This is an extremely powerful combination, provided you are good enough at blocking. Cannon lets you control how many balls are on the field during the entire round, and Extra Lives ensures you can survive even with a ton of balls bouncing around. Shoot out a ton of balls early on but once other players start dying off, only shoot them if you aren't having a hard time. I've never gotten less than third place with this build, and if you're good you'll do just as well. This build is difficult for all but skilled players.

Not recommended combinations

  • Shield + Extender or Portal - This may sound like a good idea, but this type of combination has no benefits. You'll be able to block more easily (if you're good with Extender or Portal) but players who are good and are using a potent combination will easily outlive you as Shield has such a long cooldown.
  • Clone + Sniper - I end up trying this one every day and it never goes as well as Clone with Survivor. You need the persistent cooldown reduction Survivor gives to make Clone work with it in long rounds.
  • Cannon + Sniper or Survivor - You just do not need to be shooting balls that often. You'll get yourself killed more often than not using this type of build.
  • Fireball + anything - Fireball is completely useless when a round is down to you and two or three other people because the fire effect goes away when a ball even hits a dead player's closed field.

There's not a ton to know about the skills available in Opka.io, but they're not all that obvious because of the game's pacing. Hopefully this guide has shed some light on how the skills work and how you can synergize them to work for your playstyle. Get out there and do your best, test out the builds highlighted here, and bulk up on your Opka-ing skills.

The Most Unique .io Game So Far is Pong-like Opka.io https://www.gameskinny.com/623qf/the-most-unique-io-game-so-far-is-pong-like-opkaio https://www.gameskinny.com/623qf/the-most-unique-io-game-so-far-is-pong-like-opkaio Tue, 13 Sep 2016 07:49:48 -0400 Tobbpitt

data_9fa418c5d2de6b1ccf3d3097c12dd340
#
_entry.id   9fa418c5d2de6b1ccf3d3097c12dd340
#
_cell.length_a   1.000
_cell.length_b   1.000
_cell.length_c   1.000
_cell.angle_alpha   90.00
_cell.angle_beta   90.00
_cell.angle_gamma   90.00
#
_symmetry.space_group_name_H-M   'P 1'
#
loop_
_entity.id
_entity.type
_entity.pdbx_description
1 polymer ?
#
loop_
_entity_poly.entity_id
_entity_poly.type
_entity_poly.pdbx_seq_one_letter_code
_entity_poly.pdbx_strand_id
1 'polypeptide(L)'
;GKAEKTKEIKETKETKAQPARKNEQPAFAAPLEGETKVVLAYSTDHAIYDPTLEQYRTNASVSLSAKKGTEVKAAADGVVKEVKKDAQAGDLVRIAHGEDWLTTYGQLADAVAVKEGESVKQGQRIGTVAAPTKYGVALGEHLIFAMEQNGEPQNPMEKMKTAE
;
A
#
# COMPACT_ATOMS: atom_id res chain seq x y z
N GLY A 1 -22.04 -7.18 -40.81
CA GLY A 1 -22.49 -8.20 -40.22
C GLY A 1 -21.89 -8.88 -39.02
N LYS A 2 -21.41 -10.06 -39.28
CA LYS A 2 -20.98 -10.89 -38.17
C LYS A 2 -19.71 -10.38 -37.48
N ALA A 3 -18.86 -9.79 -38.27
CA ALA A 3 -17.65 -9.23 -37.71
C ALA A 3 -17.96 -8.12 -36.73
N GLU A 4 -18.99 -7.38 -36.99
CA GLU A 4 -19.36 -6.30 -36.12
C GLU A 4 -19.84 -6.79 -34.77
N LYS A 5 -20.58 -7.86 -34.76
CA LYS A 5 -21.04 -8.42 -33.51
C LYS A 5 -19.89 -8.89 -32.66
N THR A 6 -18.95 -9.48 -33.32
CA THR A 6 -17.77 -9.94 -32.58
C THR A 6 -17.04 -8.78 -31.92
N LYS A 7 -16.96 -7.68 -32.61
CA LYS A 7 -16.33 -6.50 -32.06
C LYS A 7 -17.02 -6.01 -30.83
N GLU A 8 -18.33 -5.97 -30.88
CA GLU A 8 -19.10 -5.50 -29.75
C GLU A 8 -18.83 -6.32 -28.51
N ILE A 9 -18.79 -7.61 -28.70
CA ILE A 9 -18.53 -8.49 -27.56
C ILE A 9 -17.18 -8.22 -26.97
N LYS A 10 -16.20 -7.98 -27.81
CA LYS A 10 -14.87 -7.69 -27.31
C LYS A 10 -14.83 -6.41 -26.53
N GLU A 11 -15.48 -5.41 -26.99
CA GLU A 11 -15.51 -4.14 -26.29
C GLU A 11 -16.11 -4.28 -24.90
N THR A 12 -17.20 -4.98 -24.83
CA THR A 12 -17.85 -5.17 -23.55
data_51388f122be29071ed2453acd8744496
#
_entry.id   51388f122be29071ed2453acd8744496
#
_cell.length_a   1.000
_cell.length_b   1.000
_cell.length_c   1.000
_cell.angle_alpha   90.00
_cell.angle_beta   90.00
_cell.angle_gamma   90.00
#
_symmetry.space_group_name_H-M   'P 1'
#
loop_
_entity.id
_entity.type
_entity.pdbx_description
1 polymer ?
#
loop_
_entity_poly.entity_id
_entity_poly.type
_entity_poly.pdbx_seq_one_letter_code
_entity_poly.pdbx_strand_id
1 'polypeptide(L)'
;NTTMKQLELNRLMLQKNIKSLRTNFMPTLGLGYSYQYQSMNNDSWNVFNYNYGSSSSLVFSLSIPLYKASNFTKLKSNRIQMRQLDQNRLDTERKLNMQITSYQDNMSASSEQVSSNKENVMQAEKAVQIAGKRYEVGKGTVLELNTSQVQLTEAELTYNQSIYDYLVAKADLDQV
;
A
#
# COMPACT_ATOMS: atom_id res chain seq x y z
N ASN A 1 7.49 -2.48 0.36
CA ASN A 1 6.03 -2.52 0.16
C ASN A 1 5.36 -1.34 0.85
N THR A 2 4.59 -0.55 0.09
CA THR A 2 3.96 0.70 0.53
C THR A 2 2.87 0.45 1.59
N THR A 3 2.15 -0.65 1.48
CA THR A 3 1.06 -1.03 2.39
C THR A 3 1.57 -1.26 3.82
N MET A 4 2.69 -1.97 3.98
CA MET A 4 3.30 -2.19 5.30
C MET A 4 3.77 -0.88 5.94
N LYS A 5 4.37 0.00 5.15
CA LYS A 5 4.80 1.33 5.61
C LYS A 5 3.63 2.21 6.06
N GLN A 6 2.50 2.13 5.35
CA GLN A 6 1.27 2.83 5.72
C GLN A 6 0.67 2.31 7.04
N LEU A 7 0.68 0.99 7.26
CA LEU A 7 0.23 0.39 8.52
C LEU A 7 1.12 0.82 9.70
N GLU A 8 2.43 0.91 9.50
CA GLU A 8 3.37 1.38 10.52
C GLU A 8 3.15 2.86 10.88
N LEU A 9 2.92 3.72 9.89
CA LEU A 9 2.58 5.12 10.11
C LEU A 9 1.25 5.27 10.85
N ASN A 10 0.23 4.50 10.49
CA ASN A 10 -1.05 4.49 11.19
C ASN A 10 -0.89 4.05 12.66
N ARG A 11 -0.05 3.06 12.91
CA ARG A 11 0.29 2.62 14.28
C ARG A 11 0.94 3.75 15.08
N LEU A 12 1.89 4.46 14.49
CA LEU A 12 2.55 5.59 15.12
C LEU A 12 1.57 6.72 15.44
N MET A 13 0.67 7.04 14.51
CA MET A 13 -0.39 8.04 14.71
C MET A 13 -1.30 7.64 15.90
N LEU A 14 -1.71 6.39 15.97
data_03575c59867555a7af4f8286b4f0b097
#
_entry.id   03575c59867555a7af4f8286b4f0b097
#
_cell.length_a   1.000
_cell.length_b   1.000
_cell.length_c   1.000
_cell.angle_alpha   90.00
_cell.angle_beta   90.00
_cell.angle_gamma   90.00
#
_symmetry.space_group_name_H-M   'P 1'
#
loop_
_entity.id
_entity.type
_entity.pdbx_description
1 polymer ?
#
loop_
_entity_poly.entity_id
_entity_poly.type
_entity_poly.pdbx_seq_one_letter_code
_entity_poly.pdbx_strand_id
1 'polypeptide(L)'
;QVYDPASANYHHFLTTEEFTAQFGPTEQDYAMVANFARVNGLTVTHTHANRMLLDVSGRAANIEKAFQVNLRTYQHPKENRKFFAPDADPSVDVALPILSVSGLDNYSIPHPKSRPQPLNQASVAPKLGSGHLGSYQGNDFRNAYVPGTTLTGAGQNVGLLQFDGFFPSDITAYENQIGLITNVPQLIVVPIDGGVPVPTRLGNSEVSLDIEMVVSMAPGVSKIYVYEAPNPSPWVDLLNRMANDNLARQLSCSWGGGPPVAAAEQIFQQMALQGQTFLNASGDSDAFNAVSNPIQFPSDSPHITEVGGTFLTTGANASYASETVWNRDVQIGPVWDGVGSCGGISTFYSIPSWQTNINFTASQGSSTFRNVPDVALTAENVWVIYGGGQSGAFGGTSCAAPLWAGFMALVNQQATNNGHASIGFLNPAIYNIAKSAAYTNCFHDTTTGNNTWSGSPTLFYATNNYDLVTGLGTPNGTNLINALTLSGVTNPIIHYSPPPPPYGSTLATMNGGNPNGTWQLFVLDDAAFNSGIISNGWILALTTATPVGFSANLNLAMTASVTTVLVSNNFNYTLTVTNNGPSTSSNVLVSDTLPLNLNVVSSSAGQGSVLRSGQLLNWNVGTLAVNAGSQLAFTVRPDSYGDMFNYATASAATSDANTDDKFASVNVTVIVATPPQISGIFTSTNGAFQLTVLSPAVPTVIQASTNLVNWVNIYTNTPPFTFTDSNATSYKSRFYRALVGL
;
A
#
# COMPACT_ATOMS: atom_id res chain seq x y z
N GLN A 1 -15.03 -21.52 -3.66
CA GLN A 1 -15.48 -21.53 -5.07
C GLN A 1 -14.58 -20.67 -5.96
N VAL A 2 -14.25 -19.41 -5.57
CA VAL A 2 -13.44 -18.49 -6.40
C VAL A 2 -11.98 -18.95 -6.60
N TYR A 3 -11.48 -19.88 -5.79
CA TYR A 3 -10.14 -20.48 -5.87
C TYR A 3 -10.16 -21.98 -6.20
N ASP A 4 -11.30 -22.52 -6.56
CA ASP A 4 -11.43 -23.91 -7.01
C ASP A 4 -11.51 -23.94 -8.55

I could go on and on about how many .io games there are, just like I do in every other article about them, but this time let's try not to be surprised. Well, do be surprised.. just not at the fact there's another one up and coming.

This time around we're taking a look at Opka.io, a game that has taken my attention much faster than other .io games ever could before. There are two reasons for this we're going to touch on, because this one really does separate itself from the pack.

Opka.io is much like the classic game Pong, in which players have to paddle a ball between one another like table tennis -- I don't have to go into the rules with you; Pong is a very simple game.

Opka.io takes the classic Pong formula and adds passive abilities, active abilities and 10 players at a time into the mix for a new twist that is very hard to put down once you get started.

Mixing and matching active and passive abilities can greatly change the way you play. For instance, the Extender passive ability makes your paddle larger when you touch the sides of your area, making it a bit easier to block. Alternatively, the Sniper passive makes your active ability come up faster when you score on other players.

The big difference between Opka.io and most other .io games is that there is a clear end to a round. Once every player dies, the round ends and (meaningless) medals are awarded to the players who lasted longest. A round ends, and you start anew.

This makes Opka.io absolutely great for quick games. You've got a clear goal to last the longest, you've got your personalized loadout, and a will to win. What more do you need? Aside from the game's charming, simple visuals.

With so many of these .io games floating around, it's easy to dismiss every other one as being bad -- but Opka.io's unique take on both the .io game "genre" and the Pong formula. I just could not resist sharing this one with the GameSkinny community and hopefully drawing more players to this addictive and deceptively intense game.